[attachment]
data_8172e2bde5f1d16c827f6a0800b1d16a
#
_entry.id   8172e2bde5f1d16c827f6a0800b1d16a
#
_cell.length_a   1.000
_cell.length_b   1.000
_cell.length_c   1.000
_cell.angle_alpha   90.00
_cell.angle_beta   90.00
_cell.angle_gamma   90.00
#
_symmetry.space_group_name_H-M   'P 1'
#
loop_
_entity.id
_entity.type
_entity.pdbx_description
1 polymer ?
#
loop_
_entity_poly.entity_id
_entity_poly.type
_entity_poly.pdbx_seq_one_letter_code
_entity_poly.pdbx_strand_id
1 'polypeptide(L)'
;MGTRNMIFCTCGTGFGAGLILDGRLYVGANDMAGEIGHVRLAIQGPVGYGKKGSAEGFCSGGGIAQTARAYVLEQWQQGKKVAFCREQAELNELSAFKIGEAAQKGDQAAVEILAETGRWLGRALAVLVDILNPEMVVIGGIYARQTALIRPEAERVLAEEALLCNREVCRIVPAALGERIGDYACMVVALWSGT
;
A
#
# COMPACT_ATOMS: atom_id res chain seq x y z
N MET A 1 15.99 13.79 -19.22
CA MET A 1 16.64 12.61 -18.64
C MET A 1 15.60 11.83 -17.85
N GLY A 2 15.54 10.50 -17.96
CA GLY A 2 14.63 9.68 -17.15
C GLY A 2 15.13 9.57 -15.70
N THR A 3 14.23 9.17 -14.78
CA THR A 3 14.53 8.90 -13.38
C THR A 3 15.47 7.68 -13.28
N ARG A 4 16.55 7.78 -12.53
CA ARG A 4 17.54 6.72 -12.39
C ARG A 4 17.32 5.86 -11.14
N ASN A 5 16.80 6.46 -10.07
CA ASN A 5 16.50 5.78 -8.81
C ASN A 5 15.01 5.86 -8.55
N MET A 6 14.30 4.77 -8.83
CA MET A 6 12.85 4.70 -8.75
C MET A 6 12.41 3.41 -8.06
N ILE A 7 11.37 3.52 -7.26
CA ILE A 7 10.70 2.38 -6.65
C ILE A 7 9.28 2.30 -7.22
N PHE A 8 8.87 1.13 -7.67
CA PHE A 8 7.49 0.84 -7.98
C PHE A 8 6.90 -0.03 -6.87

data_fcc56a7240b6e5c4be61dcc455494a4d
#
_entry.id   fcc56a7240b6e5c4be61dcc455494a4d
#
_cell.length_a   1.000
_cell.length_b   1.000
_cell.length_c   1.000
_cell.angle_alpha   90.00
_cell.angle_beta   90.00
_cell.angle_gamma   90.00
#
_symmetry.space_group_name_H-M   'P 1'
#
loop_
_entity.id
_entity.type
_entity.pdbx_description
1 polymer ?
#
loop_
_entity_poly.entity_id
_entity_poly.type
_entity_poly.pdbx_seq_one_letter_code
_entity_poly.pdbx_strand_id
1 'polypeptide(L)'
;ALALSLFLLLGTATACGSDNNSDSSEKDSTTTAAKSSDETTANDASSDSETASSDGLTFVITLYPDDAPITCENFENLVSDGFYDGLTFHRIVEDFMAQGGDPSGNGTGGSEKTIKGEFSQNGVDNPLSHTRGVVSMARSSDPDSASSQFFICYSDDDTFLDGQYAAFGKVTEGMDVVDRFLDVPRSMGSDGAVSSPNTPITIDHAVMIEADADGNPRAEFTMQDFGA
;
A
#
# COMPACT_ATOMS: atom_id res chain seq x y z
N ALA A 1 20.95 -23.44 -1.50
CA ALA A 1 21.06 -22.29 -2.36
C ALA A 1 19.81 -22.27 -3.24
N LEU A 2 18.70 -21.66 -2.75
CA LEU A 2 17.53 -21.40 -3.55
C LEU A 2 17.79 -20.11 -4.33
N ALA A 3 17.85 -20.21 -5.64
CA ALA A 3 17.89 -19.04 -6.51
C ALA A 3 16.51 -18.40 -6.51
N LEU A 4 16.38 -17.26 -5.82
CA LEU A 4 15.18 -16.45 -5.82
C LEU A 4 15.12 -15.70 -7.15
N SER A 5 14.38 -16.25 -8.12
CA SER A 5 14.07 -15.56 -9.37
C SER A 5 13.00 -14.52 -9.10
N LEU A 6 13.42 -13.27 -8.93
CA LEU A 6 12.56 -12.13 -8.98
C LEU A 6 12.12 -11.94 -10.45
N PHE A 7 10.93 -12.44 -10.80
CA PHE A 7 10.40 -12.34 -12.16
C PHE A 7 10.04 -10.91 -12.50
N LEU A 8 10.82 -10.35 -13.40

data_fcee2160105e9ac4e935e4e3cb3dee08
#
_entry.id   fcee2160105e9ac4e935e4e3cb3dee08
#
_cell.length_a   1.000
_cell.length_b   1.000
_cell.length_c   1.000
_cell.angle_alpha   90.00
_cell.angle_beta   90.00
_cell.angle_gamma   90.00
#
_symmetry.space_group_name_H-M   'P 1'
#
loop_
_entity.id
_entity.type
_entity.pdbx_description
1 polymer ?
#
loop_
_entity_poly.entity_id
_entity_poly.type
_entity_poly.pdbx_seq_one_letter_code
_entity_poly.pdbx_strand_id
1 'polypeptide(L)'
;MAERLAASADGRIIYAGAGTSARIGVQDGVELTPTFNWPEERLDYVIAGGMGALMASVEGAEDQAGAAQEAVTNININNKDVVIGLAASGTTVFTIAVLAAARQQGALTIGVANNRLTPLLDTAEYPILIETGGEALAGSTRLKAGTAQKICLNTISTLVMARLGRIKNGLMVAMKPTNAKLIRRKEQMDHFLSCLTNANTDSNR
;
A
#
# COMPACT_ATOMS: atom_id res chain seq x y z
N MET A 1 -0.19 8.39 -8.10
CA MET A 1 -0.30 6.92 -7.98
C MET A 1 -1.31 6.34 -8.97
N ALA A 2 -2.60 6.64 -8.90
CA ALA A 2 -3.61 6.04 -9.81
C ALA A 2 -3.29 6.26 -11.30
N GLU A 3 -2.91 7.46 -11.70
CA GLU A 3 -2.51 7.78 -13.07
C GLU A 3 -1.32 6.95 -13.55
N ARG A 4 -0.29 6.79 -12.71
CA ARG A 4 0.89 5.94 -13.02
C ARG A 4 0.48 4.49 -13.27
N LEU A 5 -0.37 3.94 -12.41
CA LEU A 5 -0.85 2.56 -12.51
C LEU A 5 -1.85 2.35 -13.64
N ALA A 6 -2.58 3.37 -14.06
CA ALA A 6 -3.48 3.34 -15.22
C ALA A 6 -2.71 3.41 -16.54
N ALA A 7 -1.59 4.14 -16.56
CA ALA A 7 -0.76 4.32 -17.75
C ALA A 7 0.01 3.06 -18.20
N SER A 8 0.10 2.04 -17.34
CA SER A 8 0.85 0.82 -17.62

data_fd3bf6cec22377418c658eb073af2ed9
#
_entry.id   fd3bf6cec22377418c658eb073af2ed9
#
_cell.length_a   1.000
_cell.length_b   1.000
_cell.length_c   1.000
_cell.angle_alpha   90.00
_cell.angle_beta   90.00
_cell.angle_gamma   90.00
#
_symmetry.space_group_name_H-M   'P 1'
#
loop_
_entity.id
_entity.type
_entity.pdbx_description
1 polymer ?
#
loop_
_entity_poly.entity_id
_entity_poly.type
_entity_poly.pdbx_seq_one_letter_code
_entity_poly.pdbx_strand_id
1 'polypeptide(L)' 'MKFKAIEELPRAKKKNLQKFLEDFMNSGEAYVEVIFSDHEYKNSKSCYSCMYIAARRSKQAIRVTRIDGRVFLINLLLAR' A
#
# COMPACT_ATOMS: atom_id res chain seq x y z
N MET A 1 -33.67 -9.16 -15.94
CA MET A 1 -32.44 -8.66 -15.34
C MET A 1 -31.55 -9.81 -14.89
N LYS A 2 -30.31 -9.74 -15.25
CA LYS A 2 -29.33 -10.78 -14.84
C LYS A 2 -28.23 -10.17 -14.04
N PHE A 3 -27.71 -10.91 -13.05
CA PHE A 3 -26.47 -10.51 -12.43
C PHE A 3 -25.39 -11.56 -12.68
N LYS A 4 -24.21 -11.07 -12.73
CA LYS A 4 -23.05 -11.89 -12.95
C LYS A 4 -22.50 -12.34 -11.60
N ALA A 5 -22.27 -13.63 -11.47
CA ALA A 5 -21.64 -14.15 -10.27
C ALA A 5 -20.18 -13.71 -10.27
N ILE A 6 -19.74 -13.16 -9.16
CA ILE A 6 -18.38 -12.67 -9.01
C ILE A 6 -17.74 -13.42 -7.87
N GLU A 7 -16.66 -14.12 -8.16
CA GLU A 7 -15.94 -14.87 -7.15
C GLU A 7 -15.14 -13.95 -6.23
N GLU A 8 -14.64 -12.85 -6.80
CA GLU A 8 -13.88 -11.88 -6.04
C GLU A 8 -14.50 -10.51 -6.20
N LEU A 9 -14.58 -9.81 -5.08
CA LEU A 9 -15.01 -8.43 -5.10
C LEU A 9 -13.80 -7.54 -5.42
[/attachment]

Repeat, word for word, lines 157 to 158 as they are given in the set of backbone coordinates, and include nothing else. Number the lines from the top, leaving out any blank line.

C ALA A 7 0.01 3.06 -18.20
N SER A 8 0.10 2.04 -17.34